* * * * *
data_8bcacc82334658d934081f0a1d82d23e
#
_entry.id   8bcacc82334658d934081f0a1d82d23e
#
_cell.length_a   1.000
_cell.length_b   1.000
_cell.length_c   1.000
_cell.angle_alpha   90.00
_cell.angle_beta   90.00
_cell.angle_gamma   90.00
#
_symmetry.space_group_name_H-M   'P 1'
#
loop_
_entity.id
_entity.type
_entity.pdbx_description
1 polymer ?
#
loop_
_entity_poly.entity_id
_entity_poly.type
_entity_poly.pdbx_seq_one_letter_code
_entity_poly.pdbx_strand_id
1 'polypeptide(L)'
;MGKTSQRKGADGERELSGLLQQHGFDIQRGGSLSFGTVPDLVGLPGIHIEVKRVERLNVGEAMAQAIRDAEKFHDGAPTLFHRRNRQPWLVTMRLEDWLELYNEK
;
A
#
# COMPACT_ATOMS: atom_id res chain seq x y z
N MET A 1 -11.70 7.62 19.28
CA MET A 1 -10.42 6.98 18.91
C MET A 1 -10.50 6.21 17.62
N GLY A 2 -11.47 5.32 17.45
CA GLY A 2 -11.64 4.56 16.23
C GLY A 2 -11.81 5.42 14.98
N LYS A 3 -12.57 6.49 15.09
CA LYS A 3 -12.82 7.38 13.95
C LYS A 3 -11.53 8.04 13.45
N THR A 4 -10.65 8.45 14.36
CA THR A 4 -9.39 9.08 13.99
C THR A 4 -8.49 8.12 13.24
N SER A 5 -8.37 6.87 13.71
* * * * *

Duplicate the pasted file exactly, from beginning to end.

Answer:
data_8bcacc82334658d934081f0a1d82d23e
#
_entry.id   8bcacc82334658d934081f0a1d82d23e
#
_cell.length_a   1.000
_cell.length_b   1.000
_cell.length_c   1.000
_cell.angle_alpha   90.00
_cell.angle_beta   90.00
_cell.angle_gamma   90.00
#
_symmetry.space_group_name_H-M   'P 1'
#
loop_
_entity.id
_entity.type
_entity.pdbx_description
1 polymer ?
#
loop_
_entity_poly.entity_id
_entity_poly.type
_entity_poly.pdbx_seq_one_letter_code
_entity_poly.pdbx_strand_id
1 'polypeptide(L)'
;MGKTSQRKGADGERELSGLLQQHGFDIQRGGSLSFGTVPDLVGLPGIHIEVKRVERLNVGEAMAQAIRDAEKFHDGAPTLFHRRNRQPWLVTMRLEDWLELYNEK
;
A
#
# COMPACT_ATOMS: atom_id res chain seq x y z
N MET A 1 -11.70 7.62 19.28
CA MET A 1 -10.42 6.98 18.91
C MET A 1 -10.50 6.21 17.62
N GLY A 2 -11.47 5.32 17.45
CA GLY A 2 -11.64 4.56 16.23
C GLY A 2 -11.81 5.42 14.98
N LYS A 3 -12.57 6.49 15.09
CA LYS A 3 -12.82 7.38 13.95
C LYS A 3 -11.53 8.04 13.45
N THR A 4 -10.65 8.45 14.36
CA THR A 4 -9.39 9.08 13.99
C THR A 4 -8.49 8.12 13.24
N SER A 5 -8.37 6.87 13.71